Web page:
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Solid Waste Management

Panchayats reap rich reward through waste management

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The Hindu        21.01.2015  

Panchayats reap rich reward through waste management

The solid waste management scheme rolled out by the State government has started making impact in all the 11 town panchayats in Karur district.

The scheme, which aimed at helping local bodies generate income from garbage, besides ensuring clean environment, was started about 10 months back in town panchayats, including Pallapatti, Puliyur, Marudhur, Punjai Pugalur, Aravakurichi, and Krishnarayapuram. The initial emphasis was on setting up infrastructure for processing and segregating solid waste into degradable and non-degradable waste. Considerable time was spent in creating awareness on the scheme among the residents.

After the first few months, the town panchayats have begun segregating waste, and now, almost all the 11 panchayats have been generating income by selling the products sourced from waste. Though a few town panchayats are lagging behind, a healthy competition has emerged among the panchayats to emerge as the best performer.

“A system has been established in town panchayats and it has come to stay. We see a considerable improvement in garbage collection and disposal,” S.Jayandhi, Collector, told The Hindu after inspecting some of the town panchayats recently.

Production of manure and vermicompost and production of biogas from food waste are among some of the projects being implemented by the town panchayats.

While most of them have got into the business of manure and vermicompost production and sales, the Puliyur town panchayat has gone a step ahead by producing biogas from waste.

It has set up a unit to produce biogas by making use of the availability of high volume of poultry, aquatic and mutton waste. It is marketing the gas to the households. Similarly, it has also set up a duck rearing farm by using the food waste available in the area.

“Production of biogas is an important initiative. It shows that we can fully utilise the food waste to produce fuel. The Puliyur town panchayat has been asked to expand the project,” Ms.Jayandhi said.

She added that 26.38 tonnes of garbage has been collected and segregated since the implementation of the scheme in the 11 town panchayats. About 66,600 kilograms of manure had been produced. Of this, about 3,300 kg was sold to farmers at a cost of Rs.3 a kg.


Corporation to sell manure produced from waste

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The Hindu      20.01.2015   

Corporation to sell manure produced from waste

Coimbatore Corporation has planned to sell the organic waste it has produced by implementing the Shunya segregated waste management system in Ward 23. According to sources, Mayor P. Rajkumar, who inspected the stored waste in R.S. Puram on Monday, suggested that the civic body should not give it free to people as human labour gone behind producing the manure.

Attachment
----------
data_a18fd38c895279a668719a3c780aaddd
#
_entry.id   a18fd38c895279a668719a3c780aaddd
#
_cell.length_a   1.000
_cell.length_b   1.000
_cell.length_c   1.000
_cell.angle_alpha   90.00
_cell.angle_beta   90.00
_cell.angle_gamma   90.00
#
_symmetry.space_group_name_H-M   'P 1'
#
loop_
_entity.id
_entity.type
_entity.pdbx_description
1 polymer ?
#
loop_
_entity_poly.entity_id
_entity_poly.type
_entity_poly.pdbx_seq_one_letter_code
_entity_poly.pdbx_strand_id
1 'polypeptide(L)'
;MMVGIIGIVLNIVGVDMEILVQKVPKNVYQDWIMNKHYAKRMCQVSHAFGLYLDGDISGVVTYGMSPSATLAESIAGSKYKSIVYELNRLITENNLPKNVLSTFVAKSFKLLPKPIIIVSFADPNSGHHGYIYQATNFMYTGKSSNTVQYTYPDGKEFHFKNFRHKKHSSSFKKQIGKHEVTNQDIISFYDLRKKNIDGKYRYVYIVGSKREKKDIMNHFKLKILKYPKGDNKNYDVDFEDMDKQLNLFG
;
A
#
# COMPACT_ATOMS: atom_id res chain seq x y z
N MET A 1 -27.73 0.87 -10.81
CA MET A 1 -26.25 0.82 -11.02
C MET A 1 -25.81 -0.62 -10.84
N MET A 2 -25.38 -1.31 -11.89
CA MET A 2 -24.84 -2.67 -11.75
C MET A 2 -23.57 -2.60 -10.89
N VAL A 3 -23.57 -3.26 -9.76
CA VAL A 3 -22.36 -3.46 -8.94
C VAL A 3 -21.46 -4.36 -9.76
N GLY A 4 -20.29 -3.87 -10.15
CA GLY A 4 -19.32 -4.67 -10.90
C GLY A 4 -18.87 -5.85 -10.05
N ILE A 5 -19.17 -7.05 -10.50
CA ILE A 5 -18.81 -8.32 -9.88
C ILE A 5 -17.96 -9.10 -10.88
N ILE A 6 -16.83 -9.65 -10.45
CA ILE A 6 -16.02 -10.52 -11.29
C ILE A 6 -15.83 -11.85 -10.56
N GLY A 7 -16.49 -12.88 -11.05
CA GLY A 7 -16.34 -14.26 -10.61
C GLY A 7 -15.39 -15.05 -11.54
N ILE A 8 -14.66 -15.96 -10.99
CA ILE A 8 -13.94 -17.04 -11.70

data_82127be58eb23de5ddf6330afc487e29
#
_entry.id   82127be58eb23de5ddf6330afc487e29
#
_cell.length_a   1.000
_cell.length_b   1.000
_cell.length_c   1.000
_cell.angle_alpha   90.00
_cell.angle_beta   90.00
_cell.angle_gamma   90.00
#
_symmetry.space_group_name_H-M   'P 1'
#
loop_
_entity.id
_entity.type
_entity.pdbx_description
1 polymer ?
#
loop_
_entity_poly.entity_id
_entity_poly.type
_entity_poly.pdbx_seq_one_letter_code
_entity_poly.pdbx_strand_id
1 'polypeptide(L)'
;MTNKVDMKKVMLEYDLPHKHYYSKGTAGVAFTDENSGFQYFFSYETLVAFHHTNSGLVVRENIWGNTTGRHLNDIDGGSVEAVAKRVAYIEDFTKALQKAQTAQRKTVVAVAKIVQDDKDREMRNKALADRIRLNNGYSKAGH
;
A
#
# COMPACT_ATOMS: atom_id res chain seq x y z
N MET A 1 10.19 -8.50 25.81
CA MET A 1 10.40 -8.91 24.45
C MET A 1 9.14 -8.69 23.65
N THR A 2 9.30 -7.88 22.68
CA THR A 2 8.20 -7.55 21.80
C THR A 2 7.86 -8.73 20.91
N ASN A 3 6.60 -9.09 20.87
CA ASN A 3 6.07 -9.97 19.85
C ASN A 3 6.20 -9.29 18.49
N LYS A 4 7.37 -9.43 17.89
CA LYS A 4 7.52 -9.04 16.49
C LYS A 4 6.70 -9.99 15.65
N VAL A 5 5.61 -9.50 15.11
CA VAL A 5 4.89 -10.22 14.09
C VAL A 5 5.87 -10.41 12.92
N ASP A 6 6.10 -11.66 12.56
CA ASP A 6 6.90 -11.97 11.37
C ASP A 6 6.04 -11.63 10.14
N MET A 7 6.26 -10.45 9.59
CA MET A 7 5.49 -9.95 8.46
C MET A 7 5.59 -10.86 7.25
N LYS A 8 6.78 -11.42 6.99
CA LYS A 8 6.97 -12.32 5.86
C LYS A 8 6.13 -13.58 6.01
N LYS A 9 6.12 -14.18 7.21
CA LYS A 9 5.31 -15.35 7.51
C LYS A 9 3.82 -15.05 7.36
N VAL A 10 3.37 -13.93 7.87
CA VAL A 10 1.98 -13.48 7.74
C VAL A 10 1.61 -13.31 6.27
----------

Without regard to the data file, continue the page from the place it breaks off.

The Corporation workers in Ward 23, which comprises parts of R.S. Puram, had collected waste in segregated fashion, taken away the green, degradable waste to produce organic manure. They had done so for the last one year.

The workers had produced nearly 30 tonne waste, which has been packed in pouches of 1 kg each.


Special bins help recycle discarded plastic bottles

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The Hindu     31.12.2014 

Special bins help recycle discarded plastic bottles

Bottles sold to factories that extract fibre

The Coimbatore Corporation initiative to set up bins exclusively to collect plastic bottles has found good response.

Sometime ago, the civic body installed specially designed bins at the new bus stand on Mettupalayam Road, Town Bus Stand and mofussil bus stand in Gandhipuram, omni bus stand, and Ukkadam and Singanallur bus stands as well, to enable commuters to dump used soft drinks and water bottles.

The objective was to let those in the plastic recycling trade to collect those bottles.

Sources in the civic body said that after installing the bins in four places in July this year, it also tied up with Green Bhoomi to collect and recycle the bottles. And, thereafter with the help of the Residents Awareness Association of Coimbatore (RAAC), the civic body installed two more bins around a fortnight ago.

Karthik Manivasagam of Green Bhoomi says that from the four bins he had collected 140 kg bottles, cleaning the bins every 15 days.

The bottles were cleaned and then sold to agents of factories that used the bottles to extract fibre for manufacturing garments.

The weight of bottles collected may appear to be low but it was a volume-based trade as the empty bottles occupied space.

He used two small goods carriers to ferry the bottles, he said and added that it was not an easy job, though.

“My workers have bottles with urine, saliva, food, etc., which they clean and then take to the warehouse in Gandhipuram,” he said.

He then sold the bottle at the market price, which varied from Rs. 18 to Rs. 30 depending on the market conditions. At present, it was near the lower end of the price band.

R. Raveendran, Honorary Secretary, RAAC, said that the organisation was in talks with the civic body to increase the numbers of bins in the city.

Bottles cleaned and sold to agents

Civic body urged to install more bins


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